This project is for helping people in rescues: a home-made line gun capable of launching a flotable projectile to a man having problems in the water (Right now, In Colombia we have an winter emergency with storms, floods and avalanches, so I think this could be an useful idea for helping rescuers in his job). It could be useful to pass a line from one side to another, too. Or for grab the nearest tree or structure.
How it works? Like the weapon of an action figure. You insert the projectile, the spring compress, and the back part of the projectile gets caught in the trigger. When you press the trigger, the back part is released and the projectile is launched.
NOTE: because the position of the camera (and my bad aim), it looks like a short distance. But the steel cable is 9 meters (30 ft) long, enough for catch a tree branch if you are dragged by a river. (The next week I will do the experiment with a longest cable)
Without the steel cable, the projectile can fly about 20 meters (66 ft).
And why a spring? It's "easy" to recharge and you can do it over and over and over again. Air power could work, but if you want to recharge it, try to find an air compressor in a disaster area or in the middle of the forest. Gunpowder is another option, but imagine you are dragged by a river (powder and water are a bad combination) or inside of a burning building (powder and fire are a good combination, but very inconvenient, too).
This instructable is not the whole idea, but a concept. It's just the begining. Instructables.com is the home of the smartest minds of the world, and it would be great if this become an open project. Somebody carry on making a better spring launcher, and then another one improves the line system, and a third one implement a more resistant cord, and so on. Who knows? maybe one day every one of us could have a grappling gun in his emergency kit. Watch out, Batman!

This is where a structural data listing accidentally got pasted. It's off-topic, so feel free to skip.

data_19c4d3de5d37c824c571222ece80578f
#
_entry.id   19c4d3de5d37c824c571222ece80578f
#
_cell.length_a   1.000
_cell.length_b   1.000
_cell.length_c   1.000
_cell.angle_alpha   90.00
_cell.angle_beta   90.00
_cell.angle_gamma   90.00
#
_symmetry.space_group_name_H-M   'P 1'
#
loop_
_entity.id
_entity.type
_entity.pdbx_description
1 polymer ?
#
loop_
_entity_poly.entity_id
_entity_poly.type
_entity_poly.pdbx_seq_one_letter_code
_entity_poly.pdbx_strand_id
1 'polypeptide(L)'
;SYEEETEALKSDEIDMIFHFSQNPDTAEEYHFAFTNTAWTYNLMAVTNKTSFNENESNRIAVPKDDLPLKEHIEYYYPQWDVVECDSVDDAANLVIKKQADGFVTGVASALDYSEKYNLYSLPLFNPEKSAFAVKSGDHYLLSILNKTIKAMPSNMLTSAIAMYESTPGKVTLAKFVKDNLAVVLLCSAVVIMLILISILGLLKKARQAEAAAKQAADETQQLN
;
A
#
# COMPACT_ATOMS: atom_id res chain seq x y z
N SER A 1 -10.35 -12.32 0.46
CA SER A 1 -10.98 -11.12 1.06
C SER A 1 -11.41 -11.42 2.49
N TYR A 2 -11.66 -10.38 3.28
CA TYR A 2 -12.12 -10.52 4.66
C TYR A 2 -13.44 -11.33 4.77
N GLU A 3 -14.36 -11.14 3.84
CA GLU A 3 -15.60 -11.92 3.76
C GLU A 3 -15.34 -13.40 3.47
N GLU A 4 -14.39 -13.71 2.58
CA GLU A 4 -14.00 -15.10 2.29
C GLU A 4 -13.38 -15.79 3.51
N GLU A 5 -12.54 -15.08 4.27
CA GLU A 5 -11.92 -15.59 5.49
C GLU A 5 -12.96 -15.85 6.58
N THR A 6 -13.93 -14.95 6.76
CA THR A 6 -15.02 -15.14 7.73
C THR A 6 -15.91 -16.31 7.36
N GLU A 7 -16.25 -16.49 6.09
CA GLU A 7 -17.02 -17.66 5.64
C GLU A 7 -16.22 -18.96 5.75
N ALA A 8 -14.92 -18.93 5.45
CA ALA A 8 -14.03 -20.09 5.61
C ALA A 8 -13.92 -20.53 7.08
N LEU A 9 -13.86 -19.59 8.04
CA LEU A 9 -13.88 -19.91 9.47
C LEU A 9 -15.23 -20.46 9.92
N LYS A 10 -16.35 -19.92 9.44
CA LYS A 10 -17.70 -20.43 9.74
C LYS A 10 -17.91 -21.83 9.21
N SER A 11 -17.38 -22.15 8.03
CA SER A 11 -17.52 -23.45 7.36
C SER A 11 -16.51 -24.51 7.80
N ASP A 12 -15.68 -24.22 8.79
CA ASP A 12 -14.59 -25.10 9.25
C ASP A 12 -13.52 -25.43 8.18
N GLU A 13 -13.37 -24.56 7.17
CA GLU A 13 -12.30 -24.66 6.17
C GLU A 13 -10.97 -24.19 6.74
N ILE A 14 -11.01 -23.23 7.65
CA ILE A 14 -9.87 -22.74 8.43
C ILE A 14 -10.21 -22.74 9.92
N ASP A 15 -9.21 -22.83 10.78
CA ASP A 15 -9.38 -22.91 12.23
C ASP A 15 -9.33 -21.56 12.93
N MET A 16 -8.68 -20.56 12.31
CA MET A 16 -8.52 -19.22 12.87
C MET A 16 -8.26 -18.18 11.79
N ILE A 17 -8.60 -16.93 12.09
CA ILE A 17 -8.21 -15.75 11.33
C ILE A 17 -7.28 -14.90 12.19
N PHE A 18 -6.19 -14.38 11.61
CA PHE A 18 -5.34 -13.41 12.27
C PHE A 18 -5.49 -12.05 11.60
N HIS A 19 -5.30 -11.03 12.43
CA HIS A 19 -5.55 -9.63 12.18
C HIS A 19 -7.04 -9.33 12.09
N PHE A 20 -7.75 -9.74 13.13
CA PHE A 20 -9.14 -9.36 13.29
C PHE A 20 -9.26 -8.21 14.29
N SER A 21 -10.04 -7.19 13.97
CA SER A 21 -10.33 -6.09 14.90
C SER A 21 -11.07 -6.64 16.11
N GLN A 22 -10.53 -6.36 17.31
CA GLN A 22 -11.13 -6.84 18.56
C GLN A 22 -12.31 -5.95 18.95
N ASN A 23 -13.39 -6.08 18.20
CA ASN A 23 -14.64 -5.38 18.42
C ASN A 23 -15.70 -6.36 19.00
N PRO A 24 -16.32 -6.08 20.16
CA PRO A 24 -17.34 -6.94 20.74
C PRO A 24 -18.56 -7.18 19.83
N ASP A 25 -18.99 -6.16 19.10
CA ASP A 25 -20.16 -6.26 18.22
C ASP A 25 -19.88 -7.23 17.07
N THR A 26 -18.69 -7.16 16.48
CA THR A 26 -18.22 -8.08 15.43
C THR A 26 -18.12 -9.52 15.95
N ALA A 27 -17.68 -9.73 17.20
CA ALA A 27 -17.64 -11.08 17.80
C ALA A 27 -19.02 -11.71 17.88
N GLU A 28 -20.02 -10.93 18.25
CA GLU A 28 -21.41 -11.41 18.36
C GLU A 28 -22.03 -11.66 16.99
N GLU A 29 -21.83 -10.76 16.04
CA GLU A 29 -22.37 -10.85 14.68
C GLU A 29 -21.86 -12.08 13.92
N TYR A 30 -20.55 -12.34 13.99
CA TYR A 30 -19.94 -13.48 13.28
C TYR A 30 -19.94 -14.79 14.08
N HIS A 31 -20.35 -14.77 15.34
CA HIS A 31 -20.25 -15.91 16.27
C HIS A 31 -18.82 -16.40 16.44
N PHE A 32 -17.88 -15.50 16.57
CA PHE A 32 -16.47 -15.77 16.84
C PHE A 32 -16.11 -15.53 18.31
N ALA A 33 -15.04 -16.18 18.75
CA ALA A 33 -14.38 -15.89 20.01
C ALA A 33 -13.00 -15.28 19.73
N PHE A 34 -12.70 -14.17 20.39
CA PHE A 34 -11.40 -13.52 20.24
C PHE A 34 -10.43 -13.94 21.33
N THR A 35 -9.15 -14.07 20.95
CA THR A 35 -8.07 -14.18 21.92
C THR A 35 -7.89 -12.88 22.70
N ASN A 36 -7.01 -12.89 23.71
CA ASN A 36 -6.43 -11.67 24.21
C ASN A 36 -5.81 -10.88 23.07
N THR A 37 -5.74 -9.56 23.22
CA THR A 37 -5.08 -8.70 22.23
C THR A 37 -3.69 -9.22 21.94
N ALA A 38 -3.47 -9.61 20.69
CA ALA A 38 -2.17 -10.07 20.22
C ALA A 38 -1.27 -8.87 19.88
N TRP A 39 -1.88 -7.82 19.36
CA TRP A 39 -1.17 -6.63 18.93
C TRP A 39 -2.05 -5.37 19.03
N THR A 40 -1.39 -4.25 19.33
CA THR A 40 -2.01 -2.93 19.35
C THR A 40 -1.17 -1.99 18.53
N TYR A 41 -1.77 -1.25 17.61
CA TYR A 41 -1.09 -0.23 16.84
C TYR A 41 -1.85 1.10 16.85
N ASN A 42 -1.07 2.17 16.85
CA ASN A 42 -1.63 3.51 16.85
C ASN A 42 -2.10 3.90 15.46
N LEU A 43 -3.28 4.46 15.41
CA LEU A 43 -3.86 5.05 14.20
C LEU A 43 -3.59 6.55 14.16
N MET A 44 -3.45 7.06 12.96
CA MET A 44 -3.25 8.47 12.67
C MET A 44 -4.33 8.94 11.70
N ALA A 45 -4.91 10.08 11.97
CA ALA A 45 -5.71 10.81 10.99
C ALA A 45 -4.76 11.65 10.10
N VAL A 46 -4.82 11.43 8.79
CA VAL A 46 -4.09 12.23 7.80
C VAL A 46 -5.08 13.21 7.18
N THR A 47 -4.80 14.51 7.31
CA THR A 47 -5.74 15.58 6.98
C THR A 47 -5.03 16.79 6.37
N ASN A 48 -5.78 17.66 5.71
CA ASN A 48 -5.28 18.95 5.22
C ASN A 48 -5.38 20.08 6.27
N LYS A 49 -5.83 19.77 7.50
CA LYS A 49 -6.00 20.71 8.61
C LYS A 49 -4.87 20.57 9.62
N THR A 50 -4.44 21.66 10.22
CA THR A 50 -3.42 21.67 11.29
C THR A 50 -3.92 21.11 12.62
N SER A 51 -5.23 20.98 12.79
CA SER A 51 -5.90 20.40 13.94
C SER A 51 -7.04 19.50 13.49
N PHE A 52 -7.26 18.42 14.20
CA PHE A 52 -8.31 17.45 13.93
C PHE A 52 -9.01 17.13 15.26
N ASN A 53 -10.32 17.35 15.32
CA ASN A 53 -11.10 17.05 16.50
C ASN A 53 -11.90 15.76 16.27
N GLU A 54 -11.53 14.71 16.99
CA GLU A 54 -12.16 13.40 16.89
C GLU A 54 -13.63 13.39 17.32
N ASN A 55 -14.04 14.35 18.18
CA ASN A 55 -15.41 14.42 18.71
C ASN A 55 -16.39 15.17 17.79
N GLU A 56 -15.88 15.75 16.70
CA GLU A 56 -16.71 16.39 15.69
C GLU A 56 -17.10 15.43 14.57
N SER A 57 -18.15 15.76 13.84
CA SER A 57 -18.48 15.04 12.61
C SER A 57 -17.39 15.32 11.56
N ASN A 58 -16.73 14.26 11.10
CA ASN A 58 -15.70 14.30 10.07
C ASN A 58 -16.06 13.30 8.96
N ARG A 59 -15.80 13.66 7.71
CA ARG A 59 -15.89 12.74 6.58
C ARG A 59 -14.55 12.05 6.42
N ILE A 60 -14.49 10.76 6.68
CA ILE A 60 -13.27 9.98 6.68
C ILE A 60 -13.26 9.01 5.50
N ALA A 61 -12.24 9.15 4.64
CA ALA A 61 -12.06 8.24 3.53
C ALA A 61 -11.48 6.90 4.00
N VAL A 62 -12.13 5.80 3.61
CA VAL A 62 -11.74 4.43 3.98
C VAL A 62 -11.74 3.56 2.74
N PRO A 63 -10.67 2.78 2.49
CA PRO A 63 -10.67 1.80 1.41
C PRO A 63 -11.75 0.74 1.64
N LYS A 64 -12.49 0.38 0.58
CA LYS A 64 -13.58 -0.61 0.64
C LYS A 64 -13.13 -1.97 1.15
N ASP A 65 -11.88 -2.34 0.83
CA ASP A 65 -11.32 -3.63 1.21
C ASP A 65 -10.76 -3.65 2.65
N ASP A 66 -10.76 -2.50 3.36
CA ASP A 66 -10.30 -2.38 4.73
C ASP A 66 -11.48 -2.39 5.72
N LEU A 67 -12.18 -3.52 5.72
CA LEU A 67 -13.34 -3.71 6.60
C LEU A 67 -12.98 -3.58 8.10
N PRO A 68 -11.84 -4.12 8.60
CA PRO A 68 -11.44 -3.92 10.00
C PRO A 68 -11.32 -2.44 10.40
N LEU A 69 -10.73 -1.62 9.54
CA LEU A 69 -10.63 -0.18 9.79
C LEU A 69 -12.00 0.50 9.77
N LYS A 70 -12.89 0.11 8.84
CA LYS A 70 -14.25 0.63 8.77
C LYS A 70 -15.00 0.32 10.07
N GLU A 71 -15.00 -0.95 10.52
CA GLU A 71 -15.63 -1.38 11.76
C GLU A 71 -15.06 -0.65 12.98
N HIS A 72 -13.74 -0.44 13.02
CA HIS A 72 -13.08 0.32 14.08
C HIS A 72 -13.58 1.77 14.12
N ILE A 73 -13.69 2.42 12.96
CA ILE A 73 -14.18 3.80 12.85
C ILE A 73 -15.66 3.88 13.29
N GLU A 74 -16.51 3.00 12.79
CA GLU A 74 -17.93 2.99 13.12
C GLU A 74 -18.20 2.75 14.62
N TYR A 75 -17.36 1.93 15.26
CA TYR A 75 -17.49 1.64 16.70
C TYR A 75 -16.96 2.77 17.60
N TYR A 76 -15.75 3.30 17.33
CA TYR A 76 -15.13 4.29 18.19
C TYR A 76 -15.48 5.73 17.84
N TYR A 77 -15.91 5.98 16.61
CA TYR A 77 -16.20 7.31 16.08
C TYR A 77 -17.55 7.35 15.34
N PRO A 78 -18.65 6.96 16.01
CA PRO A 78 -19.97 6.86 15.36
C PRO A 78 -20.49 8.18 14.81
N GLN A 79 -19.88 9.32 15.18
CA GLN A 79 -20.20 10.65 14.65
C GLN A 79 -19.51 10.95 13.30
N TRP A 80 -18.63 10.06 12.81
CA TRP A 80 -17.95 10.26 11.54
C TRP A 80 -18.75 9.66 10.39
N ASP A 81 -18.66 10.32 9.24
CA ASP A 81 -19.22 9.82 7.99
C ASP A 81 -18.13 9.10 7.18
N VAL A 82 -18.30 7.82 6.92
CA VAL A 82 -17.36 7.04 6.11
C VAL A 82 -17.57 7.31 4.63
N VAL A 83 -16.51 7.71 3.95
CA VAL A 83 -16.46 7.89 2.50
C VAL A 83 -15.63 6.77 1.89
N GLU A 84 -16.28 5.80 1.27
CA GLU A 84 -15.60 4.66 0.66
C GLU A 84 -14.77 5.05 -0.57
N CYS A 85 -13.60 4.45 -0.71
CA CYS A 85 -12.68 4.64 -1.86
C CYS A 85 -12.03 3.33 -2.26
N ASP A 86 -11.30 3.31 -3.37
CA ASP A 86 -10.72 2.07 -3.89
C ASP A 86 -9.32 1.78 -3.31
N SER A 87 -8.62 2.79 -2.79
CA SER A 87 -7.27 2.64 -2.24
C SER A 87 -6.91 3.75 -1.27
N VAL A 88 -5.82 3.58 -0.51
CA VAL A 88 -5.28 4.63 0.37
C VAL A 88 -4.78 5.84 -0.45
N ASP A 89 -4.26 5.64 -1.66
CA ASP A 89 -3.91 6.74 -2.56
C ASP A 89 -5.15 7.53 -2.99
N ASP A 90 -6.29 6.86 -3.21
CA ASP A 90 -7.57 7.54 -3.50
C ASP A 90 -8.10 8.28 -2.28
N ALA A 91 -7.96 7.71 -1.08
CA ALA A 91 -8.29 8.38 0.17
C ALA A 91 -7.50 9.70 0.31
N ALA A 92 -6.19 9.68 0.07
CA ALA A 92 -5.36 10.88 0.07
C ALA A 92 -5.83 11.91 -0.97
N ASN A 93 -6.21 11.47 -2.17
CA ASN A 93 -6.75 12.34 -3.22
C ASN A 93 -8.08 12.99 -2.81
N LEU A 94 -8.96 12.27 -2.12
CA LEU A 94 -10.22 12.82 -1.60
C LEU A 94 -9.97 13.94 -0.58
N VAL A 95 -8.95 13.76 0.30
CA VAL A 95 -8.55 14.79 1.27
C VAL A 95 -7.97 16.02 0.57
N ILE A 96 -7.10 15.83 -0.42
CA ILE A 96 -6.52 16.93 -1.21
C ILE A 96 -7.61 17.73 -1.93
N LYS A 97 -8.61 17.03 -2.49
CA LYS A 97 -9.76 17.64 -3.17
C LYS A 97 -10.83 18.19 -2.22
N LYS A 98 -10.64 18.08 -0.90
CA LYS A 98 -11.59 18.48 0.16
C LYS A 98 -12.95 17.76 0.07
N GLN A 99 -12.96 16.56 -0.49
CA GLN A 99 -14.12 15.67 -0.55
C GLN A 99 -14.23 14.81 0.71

Step 1: Disclaimers, cautions and (because we never pay enough attention to the warnings), materials and tools
- SUGRU (orange)
- Hard spring (impeller)
- Small spring (for the trigger)
- 1 1/2" PVC Pipe (big enough for covering the hard spring)
- PVC Cap
- Garden hose pistol
- Three 90° iron angles
- Nuts and bolts
- Empty yarn cone
- Plastic bottle (It will be the head. I use one from a deodorant)
- Aluminum cylinder (I use one from a discharged military flare)
- 1/2" PVC pipe and cap (Note: it will be great if this is replaced with aluminum pipe, or another light metal)
- Thin steel cable.
Cord: I use thin steel cable. Paracord could be useful. I know in US you can find a better and lighter cord.
Tools and others:
- Dremel rotary tool
1. If you don't have it, replace it!
2. Use protective equipment (dust mask and goggles)
3. Beware of drilled and soldered hot surfaces
4. Work in a good ventilated area.
5. Always have junk in stock
Step 2: The Trigger
Step 3: The Launcher
Step 4: The Handle
Step 5: The Projectile
Fix the PVC pipe to the cap using screws. Make a small cut in the middle of the pipe. When you charge the gun, the trigger will enter into the cut, keeping the projectile ready to launch.
Adjust the plastic bottle into the aluminum case. Because the primary objective of this gun is for acuatic rescue, the projectile must be watertight. Use SUGRU for sealing the holes and spaces between case and bottle. Adjust and fix using screws. I painted orange the projectile because highlights.